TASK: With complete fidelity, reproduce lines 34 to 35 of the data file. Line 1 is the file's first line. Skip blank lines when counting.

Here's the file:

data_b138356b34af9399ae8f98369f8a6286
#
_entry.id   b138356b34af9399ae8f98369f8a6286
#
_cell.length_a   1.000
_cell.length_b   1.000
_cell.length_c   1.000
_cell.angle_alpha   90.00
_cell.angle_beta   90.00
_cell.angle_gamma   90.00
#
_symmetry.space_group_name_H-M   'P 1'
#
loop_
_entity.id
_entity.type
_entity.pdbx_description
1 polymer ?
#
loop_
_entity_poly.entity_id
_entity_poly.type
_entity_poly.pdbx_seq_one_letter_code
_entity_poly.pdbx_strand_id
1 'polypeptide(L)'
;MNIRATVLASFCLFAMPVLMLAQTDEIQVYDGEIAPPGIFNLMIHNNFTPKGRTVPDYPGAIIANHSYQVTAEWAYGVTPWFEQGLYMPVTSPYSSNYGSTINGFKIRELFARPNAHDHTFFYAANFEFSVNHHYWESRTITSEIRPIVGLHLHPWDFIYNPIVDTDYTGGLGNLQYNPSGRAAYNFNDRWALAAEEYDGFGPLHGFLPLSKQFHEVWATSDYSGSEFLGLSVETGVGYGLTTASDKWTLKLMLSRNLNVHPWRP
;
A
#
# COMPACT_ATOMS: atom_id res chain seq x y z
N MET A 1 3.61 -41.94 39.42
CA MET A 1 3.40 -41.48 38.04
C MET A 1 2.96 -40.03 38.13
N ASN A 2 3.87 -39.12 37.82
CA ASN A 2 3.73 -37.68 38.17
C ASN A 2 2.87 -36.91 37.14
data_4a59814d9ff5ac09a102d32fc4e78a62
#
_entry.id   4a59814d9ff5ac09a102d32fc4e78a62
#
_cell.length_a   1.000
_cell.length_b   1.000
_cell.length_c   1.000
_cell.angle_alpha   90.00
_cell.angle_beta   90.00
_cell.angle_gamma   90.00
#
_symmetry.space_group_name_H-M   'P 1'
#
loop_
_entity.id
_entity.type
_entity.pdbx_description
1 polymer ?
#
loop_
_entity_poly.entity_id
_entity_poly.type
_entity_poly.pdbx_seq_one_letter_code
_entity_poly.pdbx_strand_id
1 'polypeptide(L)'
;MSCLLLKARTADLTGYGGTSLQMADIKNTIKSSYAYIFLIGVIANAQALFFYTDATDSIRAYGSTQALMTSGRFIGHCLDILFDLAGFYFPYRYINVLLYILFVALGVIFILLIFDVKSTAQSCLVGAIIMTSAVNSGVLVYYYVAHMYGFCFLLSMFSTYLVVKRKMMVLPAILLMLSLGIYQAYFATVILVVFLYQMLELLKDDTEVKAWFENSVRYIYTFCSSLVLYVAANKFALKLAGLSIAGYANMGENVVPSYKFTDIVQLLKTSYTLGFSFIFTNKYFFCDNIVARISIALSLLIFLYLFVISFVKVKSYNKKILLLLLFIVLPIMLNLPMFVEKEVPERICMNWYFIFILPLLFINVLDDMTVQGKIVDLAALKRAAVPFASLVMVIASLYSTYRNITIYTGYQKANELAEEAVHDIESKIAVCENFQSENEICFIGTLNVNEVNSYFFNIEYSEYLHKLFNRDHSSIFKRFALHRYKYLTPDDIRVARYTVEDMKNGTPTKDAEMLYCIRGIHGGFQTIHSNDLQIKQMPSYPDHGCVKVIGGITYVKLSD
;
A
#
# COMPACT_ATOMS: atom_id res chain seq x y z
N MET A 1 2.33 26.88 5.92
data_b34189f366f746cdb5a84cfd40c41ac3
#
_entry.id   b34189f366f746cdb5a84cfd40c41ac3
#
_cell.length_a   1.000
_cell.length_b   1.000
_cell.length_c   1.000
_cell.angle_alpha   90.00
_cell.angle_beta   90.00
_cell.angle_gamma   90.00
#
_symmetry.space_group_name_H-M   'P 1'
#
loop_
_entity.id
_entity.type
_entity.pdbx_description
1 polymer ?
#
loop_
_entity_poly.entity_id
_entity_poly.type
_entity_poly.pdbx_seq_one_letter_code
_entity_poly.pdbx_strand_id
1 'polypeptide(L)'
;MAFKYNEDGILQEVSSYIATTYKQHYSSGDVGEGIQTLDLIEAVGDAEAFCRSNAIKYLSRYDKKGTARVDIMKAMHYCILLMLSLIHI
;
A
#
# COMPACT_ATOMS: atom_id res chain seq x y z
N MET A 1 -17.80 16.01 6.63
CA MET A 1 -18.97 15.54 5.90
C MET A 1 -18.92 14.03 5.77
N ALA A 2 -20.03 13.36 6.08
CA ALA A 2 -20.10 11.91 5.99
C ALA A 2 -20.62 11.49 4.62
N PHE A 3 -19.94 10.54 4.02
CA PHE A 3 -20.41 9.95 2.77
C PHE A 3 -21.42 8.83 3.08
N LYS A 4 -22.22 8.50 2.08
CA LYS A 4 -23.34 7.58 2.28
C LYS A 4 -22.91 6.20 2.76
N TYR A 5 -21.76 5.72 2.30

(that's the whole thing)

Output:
N ASN A 2 3.87 -39.12 37.82
CA ASN A 2 3.73 -37.68 38.17